On February 27, 2013, Judge Jones issued the order granting the defendants’ motions to dismiss in part, but keeping certain claims alive. The first four pages of the 29-page order go into significant detail about the harms experienced by the plaintiff foster children while in the defendants’ custody. However, in granting state defendants’ motion on the basis of a lack of supervisory liability, Judge Jones focused on a lack of “connection [between Willden and Comeaux] with any failing with respect to a particular plaintiff.” While acknowledging that many of plaintiffs’ new allegations of specific knowledge “are of most concern,” Jones concluded “these allegations of knowledge of general problems do not indicate acquiescence or indifference to failures in any particular case or even generally.”

The state defendants also argued that the federal right to a “case plan” was limited to an “initial” case plan – one completed within sixty days of the child entering foster care. They contended that no matter how long a child remained in care beyond sixty days, they had no further right to a case plan once an “initial” case plan was provided. Without referring to the Ninth Circuit opinion recognizing a right to a case plan, or any other court decisions upholding the right to a case plan, Judge Jones adopted defendants’ truncated view of the “case plan” right.

County defendants echoed the state’s case plan argument, and also argued that the “next friends” of the named plaintiffs should be compelled to disclose their identities publicly. Because all of the plaintiffs were children at the time the lawsuit was filed, they were required by federal court rules to file the lawsuit though a “next friend”, an adult who could represent their interests in court. The named plaintiffs and the next friends all used pseudonyms to protect their identities, as is common in these types of cases. Judge Jones rejected the county’s argument that the next friends’ identities should be disclosed, based on the fact that such disclosure would “easily cause Plaintiffs themselves to be identified.”

Much of the rest of the order was devoted to a discussion of plaintiffs’ negligence claims and the defendants’ entitlement to “discretionary immunity” under state law. Discretionary immunity protects state officials from lawsuits based on actions they take in the course of their jobs that require an exercise of discretion, as opposed to tasks they are required to perform without any room for discretion (“ministerial” tasks). Judge Jones held that Nevada statutes mandating the investigation of suspected child abuse reports and requiring foster parents be provided with a child’s medical and behavioral history before placement establish nondiscretionary, “ministerial” tasks. Because the defendants are not protected from being sued based on a failure to perform these tasks, Judge Jones upheld the negligence claims of several plaintiffs. Judge Jones also identified two “ministerial tasks” under federal statutes which might support a claim for damages: (1) defendants’ failure to provide each child in foster care with a case plan, and (2) defendants’ failure to provide the child’s foster parents with health and education information about the child placed in their home. However, he concluded that because the Nevada legislature failed “to adopt the federal statute in some way”, there can be no negligence claim based on the federal statutes.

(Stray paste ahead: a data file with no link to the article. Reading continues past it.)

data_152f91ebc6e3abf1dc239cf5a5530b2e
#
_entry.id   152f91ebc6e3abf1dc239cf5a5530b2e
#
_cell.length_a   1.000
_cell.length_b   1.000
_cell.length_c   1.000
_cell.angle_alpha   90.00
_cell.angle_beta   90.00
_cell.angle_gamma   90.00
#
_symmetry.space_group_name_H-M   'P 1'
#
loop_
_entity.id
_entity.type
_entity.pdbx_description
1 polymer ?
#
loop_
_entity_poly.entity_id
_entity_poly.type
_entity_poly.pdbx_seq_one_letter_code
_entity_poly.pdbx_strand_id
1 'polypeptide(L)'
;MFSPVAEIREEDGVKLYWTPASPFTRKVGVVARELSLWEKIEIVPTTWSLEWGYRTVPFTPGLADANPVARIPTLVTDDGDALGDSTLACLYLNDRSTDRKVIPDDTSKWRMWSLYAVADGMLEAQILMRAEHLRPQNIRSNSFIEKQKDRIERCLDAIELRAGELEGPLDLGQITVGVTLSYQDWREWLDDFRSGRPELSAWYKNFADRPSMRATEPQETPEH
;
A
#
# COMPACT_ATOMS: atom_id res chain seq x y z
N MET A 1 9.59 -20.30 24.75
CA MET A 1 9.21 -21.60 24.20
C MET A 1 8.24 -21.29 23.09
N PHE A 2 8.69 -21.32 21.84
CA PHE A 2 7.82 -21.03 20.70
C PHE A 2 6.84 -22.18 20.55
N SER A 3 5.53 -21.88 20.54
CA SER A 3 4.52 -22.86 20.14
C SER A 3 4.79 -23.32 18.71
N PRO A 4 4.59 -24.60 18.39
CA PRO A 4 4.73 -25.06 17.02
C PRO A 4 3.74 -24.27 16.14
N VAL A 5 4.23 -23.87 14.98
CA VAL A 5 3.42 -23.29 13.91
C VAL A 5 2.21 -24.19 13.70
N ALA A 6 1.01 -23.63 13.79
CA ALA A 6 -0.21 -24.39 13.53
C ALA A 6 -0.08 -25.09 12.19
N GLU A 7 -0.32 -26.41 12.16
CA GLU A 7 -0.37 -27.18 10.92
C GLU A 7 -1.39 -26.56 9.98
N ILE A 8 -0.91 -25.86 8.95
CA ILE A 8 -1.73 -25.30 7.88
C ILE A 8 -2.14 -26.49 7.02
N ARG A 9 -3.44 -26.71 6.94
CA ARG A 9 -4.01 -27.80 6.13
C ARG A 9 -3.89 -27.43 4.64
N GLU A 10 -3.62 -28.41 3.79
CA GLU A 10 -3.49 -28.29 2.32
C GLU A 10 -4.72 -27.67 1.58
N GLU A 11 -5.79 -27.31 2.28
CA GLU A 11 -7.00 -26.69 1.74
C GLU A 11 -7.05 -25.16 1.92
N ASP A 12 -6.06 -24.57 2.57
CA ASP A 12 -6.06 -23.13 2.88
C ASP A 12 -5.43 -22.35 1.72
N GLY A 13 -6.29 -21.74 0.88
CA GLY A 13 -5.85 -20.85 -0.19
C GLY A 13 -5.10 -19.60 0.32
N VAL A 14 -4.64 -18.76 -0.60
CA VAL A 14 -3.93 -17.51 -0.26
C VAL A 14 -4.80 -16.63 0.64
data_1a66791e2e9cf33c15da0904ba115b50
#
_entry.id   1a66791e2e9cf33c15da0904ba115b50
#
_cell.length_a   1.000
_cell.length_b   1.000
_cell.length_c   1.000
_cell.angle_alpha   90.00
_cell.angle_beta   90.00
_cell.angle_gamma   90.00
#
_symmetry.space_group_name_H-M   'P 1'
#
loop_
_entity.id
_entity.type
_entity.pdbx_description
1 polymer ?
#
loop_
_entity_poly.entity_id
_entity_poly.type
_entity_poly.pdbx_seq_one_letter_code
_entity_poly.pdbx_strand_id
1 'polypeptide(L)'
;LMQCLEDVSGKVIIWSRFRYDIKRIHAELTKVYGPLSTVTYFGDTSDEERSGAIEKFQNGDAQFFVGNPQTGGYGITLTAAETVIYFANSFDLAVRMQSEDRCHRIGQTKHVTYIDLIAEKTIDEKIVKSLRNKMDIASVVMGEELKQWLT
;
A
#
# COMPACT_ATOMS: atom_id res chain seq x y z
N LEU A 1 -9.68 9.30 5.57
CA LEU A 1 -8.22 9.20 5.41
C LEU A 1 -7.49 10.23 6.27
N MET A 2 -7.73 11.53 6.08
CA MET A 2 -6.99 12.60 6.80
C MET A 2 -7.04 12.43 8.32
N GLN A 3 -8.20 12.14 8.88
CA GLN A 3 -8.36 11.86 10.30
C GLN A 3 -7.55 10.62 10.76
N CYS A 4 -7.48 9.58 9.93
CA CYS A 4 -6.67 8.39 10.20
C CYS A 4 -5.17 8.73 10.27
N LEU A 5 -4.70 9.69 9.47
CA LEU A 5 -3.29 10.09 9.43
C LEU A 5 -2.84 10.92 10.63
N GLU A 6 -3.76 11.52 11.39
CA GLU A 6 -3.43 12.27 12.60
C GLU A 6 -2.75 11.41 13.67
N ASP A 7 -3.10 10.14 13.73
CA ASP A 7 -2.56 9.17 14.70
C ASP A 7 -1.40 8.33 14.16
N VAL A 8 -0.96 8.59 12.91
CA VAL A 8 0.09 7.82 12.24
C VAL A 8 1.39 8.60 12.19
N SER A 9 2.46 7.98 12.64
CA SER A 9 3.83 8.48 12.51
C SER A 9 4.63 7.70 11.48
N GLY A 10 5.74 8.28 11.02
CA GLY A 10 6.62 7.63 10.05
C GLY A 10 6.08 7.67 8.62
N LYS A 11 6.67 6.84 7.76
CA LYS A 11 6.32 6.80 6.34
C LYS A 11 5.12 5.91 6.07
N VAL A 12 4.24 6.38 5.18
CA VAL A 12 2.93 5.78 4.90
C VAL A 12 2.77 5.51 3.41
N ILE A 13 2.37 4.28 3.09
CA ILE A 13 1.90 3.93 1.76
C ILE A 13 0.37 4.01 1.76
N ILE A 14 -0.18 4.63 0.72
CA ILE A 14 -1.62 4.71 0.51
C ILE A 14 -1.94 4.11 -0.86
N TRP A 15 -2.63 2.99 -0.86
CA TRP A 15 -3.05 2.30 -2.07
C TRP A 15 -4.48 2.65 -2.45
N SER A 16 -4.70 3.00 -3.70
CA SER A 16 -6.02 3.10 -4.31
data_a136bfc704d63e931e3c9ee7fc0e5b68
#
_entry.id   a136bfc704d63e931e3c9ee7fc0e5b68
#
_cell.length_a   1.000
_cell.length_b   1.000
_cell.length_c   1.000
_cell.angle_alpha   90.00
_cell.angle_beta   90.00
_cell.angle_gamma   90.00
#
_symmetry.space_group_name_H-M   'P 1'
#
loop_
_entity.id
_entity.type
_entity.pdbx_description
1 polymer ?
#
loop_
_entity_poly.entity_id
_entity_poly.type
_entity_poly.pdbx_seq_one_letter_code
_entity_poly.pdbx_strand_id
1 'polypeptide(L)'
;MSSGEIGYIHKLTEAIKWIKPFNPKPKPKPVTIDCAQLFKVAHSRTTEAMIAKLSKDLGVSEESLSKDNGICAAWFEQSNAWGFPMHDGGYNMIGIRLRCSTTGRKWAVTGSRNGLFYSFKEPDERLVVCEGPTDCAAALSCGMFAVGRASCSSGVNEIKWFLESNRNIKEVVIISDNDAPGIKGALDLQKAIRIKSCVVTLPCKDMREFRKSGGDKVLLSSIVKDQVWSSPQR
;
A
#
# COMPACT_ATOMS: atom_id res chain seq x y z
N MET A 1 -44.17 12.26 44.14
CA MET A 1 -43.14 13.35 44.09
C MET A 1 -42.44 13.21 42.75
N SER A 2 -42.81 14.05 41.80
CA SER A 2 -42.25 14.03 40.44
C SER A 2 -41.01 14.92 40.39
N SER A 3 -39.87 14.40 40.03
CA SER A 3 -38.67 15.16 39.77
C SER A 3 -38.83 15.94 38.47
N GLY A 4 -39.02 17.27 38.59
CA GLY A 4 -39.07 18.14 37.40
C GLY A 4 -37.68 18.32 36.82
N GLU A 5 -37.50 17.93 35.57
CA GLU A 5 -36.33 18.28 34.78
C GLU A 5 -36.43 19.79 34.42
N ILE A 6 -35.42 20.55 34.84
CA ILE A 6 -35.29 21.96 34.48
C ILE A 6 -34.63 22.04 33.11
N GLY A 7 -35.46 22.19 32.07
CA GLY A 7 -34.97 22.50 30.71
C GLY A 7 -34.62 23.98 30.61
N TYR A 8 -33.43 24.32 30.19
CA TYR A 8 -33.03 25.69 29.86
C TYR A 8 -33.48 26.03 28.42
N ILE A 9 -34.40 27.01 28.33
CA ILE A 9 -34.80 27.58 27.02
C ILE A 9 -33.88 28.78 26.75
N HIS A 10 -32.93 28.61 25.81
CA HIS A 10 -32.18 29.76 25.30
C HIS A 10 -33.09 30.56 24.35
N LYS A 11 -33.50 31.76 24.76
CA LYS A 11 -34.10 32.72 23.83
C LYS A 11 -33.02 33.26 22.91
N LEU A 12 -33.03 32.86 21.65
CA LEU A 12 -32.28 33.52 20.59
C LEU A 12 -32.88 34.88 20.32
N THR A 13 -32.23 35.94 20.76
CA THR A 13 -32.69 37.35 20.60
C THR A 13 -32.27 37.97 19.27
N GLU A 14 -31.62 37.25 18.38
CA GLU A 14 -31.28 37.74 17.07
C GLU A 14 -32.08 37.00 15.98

In a footnote, Judge Jones expressed his view that the true responsibility for the suffering experienced by the individual children falls at the feet of the parents and foster parents, not the agencies who placed the children in their homes, or failed to remove them when appropriate:

“The Court states no opinion on whether the State’s or County’s choices were ‘poor’ in these cases. All parties can agree that the circumstances presented in this case are terrible, and that the ultimate responsibility for the suffering in these cases was the bad parents and foster parents involved. The Court is aware that welfare agencies, like most public agencies, face difficult dilemmas with no ‘good’ options in many instances and must make the best decision they can with the resources available…”

While lamenting the difficult situation faced by public agencies, the footnote does not acknowledge the fact that constitutional and statutory obligations to protect the safety and well-being of foster children exist regardless of resources.

The case moves forward now with a limited number of the original claims remaining, mostly those claims for damages for the individual foster children based on harms they suffered while in foster care. Plaintiffs have also been given a chance to amend some of the claims that were dismissed. The case will move forward with discovery, and eventually to a jury trial, most likely in March 2014.